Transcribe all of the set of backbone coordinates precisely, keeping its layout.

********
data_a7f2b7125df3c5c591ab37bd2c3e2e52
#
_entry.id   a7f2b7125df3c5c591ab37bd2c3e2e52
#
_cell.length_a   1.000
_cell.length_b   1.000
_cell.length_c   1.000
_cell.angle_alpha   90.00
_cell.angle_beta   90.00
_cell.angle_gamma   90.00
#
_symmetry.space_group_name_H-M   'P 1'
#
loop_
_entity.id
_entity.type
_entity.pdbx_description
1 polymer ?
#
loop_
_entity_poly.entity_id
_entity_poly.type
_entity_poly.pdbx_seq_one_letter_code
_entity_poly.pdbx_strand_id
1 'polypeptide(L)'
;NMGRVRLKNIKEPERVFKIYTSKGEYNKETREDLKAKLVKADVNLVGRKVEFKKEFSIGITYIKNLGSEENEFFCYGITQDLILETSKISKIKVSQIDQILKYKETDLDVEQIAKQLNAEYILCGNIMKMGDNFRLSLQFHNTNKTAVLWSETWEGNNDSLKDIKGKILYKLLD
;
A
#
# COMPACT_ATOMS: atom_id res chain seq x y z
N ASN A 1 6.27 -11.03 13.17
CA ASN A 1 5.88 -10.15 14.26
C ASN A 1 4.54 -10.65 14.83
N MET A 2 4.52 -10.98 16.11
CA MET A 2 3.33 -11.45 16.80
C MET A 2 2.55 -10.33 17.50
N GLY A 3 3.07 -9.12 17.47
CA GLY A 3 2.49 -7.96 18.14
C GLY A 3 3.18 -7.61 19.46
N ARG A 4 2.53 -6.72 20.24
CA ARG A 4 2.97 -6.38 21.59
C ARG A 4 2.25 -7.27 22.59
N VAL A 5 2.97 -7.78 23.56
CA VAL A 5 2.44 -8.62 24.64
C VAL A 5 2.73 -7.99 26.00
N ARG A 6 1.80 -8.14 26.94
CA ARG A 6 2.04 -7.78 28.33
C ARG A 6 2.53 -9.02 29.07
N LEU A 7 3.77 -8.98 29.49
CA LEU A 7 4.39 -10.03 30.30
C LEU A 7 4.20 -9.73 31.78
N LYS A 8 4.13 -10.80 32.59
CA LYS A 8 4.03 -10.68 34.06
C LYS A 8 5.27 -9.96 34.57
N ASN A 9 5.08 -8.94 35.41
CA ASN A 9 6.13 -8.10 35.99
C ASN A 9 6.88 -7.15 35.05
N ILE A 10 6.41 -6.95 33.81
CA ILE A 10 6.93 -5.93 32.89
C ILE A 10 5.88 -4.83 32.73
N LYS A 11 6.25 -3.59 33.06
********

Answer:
data_a7f2b7125df3c5c591ab37bd2c3e2e52
#
_entry.id   a7f2b7125df3c5c591ab37bd2c3e2e52
#
_cell.length_a   1.000
_cell.length_b   1.000
_cell.length_c   1.000
_cell.angle_alpha   90.00
_cell.angle_beta   90.00
_cell.angle_gamma   90.00
#
_symmetry.space_group_name_H-M   'P 1'
#
loop_
_entity.id
_entity.type
_entity.pdbx_description
1 polymer ?
#
loop_
_entity_poly.entity_id
_entity_poly.type
_entity_poly.pdbx_seq_one_letter_code
_entity_poly.pdbx_strand_id
1 'polypeptide(L)'
;NMGRVRLKNIKEPERVFKIYTSKGEYNKETREDLKAKLVKADVNLVGRKVEFKKEFSIGITYIKNLGSEENEFFCYGITQDLILETSKISKIKVSQIDQILKYKETDLDVEQIAKQLNAEYILCGNIMKMGDNFRLSLQFHNTNKTAVLWSETWEGNNDSLKDIKGKILYKLLD
;
A
#
# COMPACT_ATOMS: atom_id res chain seq x y z
N ASN A 1 6.27 -11.03 13.17
CA ASN A 1 5.88 -10.15 14.26
C ASN A 1 4.54 -10.65 14.83
N MET A 2 4.52 -10.98 16.11
CA MET A 2 3.33 -11.45 16.80
C MET A 2 2.55 -10.33 17.50
N GLY A 3 3.07 -9.12 17.47
CA GLY A 3 2.49 -7.96 18.14
C GLY A 3 3.18 -7.61 19.46
N ARG A 4 2.53 -6.72 20.24
CA ARG A 4 2.97 -6.38 21.59
C ARG A 4 2.25 -7.27 22.59
N VAL A 5 2.97 -7.78 23.56
CA VAL A 5 2.44 -8.62 24.64
C VAL A 5 2.73 -7.99 26.00
N ARG A 6 1.80 -8.14 26.94
CA ARG A 6 2.04 -7.78 28.33
C ARG A 6 2.53 -9.02 29.07
N LEU A 7 3.77 -8.98 29.49
CA LEU A 7 4.39 -10.03 30.30
C LEU A 7 4.20 -9.73 31.78
N LYS A 8 4.13 -10.80 32.59
CA LYS A 8 4.03 -10.68 34.06
C LYS A 8 5.27 -9.96 34.57
N ASN A 9 5.08 -8.94 35.41
CA ASN A 9 6.13 -8.10 35.99
C ASN A 9 6.88 -7.15 35.05
N ILE A 10 6.41 -6.95 33.81
CA ILE A 10 6.93 -5.93 32.89
C ILE A 10 5.88 -4.83 32.73
N LYS A 11 6.25 -3.59 33.06